• Hollywood Dead // Richard Kadrey — Any year I can finish with a Sandman Slim novel is a good reading year.
  • Ironfang Invasion Part 2: Fangs of War // Ron Lundeen. Once our adventuresome crew decided to run the Ironfang Invasion, I picked up the second volume in the series to prepare for the adventure.
 

Books I Didn’t Finish

I don’t like to give up on books, but life is short and there are a lot of books left to read.

  • Everfair // Nisi Shawl — I loved the idea of a steampunk revolution in King Leopold’s Belgian Congo. This should have been a slam dunk, but it lost me at the 78% mark (according to my Kindle). I did like the story’s set up and some of the characters, but it was told in a disjointed, time-jump style that couldn’t keep me engaged.
  • Children of Blood and Bone // Tomi Adeyemi. Billed (disingenuously) as the “Nigerian Harry Potter,” this book, like The Gone World (above), had a lot of pre-publication press and is already in development as a film by the same people who released the Twilight and Maze Runner sagas. Take from that what you will. The story started out promising enough, but the characters were too stiff for me—especially the main character’s brother who retained a straw man quality up through Chapter 60. And that’s when I found other things I wanted to read more.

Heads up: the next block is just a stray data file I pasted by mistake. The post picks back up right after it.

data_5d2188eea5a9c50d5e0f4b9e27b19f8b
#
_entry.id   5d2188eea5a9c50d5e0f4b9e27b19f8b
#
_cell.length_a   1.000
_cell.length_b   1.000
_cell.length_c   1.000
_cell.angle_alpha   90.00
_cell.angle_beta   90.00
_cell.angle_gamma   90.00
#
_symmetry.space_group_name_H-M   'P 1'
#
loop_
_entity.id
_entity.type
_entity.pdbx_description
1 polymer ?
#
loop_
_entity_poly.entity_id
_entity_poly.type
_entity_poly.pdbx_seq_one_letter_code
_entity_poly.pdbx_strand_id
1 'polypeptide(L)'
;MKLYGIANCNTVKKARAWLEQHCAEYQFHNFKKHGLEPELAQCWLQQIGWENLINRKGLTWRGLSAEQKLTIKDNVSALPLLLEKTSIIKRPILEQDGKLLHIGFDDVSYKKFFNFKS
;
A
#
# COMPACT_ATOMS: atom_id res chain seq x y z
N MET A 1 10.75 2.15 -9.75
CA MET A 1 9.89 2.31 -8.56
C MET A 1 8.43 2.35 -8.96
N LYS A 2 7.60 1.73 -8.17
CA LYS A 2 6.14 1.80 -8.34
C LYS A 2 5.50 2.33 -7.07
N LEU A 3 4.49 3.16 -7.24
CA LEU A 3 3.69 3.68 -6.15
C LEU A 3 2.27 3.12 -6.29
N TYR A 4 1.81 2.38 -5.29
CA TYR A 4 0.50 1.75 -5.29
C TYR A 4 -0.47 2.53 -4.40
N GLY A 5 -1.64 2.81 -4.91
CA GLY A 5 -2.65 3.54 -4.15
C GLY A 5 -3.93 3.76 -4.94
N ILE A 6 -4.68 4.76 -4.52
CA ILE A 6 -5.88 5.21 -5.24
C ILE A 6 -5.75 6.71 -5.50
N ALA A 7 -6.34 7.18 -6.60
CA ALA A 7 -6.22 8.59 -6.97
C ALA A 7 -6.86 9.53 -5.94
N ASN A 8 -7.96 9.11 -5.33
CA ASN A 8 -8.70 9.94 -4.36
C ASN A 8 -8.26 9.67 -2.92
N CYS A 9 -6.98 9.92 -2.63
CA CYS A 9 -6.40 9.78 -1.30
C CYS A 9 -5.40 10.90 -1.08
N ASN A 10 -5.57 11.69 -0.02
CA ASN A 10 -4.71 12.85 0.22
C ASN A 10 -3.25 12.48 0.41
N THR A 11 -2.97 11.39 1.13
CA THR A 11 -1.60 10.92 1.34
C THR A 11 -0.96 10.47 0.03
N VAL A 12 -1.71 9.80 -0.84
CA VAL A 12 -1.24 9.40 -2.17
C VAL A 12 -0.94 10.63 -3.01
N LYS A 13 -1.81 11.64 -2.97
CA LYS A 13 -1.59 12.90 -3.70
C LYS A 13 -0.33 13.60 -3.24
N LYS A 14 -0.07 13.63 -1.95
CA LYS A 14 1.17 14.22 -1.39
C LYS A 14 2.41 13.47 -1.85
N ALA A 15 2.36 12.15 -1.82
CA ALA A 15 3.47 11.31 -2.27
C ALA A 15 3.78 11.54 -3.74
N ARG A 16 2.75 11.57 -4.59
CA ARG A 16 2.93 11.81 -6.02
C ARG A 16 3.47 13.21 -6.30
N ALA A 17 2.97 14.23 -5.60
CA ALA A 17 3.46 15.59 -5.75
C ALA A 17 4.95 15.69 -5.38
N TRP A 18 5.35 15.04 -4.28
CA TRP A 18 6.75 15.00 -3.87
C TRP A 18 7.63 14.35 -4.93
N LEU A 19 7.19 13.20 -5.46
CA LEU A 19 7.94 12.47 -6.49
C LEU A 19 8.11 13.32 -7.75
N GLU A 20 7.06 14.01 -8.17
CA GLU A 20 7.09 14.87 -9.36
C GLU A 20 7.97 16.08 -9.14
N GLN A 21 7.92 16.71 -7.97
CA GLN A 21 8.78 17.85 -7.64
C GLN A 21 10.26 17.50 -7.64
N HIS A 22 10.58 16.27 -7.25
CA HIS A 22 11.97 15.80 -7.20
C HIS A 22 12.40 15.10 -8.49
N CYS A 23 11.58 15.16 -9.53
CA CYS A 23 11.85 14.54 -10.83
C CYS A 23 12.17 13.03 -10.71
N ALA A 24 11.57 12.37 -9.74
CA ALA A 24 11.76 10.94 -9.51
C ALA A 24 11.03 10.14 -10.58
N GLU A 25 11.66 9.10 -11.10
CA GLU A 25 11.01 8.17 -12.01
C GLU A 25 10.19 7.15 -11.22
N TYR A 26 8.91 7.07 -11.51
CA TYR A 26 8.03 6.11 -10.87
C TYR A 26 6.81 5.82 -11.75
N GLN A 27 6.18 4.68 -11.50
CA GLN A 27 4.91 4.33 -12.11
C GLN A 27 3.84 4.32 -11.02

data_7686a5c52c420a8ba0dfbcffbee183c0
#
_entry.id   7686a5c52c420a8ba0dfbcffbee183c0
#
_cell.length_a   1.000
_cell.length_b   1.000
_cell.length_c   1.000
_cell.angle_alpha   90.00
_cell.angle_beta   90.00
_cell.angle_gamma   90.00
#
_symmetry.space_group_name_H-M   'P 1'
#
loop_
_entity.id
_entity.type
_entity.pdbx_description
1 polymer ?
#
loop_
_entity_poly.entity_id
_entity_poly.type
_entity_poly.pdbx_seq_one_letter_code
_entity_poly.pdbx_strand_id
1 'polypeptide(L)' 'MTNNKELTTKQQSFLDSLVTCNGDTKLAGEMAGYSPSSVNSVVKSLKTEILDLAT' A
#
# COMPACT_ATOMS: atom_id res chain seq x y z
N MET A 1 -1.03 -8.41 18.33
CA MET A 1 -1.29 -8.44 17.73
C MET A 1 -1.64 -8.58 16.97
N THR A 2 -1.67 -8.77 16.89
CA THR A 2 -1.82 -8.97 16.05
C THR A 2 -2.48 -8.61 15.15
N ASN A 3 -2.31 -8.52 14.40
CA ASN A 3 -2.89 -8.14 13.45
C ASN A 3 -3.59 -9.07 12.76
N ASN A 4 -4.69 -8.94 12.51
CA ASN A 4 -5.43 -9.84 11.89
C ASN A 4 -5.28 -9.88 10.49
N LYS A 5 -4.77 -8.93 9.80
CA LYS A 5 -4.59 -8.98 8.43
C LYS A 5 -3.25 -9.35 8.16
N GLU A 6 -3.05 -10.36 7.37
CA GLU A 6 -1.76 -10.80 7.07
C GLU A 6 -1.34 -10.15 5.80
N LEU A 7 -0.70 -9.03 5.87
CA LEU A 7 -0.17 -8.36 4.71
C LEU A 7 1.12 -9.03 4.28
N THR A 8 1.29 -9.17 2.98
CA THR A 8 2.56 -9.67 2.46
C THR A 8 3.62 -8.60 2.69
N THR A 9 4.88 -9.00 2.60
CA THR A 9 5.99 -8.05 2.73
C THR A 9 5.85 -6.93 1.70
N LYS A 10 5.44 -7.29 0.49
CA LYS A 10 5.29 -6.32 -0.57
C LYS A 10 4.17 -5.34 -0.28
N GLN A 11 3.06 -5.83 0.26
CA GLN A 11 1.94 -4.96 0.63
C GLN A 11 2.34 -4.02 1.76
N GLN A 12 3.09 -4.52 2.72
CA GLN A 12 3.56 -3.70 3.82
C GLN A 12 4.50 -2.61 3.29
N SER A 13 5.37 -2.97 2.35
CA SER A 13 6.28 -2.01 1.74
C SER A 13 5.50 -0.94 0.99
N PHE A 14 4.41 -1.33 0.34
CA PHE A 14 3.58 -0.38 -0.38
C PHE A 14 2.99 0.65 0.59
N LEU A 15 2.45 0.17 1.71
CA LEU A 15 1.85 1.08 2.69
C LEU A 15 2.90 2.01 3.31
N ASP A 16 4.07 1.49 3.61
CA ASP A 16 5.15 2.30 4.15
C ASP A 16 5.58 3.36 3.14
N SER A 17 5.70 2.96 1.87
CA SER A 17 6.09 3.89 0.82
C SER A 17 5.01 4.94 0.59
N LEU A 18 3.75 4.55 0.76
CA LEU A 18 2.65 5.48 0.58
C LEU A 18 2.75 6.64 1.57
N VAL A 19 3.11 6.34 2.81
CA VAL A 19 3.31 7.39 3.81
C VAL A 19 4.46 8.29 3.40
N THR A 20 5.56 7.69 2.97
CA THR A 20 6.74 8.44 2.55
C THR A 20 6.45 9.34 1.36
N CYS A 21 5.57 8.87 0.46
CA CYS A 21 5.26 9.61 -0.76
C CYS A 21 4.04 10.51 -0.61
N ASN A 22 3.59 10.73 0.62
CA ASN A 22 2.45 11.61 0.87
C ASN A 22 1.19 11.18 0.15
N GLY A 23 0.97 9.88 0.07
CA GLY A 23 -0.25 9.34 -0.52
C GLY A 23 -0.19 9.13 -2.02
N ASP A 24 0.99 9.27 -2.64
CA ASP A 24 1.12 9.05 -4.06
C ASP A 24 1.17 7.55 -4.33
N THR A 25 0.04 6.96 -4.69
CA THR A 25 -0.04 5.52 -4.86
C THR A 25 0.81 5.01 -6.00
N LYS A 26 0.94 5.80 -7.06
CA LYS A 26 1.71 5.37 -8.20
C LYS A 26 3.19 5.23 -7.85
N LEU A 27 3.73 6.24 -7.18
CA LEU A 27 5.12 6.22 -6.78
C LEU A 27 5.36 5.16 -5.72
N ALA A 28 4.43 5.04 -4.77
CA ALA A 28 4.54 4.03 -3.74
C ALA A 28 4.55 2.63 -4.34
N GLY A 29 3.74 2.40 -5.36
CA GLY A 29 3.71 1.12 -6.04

In Summary

I tried something new this year. halfway through the year I noticed I was spending too much time (and money) on books that I didn’t necessarily like. So I decided to start downloading sample chapters of books that sounded interesting to the Kindle. The idea being, of course, I’d only buy the ones I enjoyed.

I ended up downloading a lot of samples and buying a few of those that intrigued me. This is still not a perfect system, though. Priest of Bones had a strong start but eventually let me down. Conversely, the The Strange Case of the Alchemist’s Daughter, which intrigued from the beginning turned out to be one of my favorite books of the year.

In the end, though, I didn’t read as much as I wanted. I blame video games this year. Hopefully in 2019 I can hit the 36 or even 48 mark. We shall see.

Written by Tom Fassbender

An amateur hobbyist, expert generalist, and outdoor enthusiast who recently traveled around the world with his family.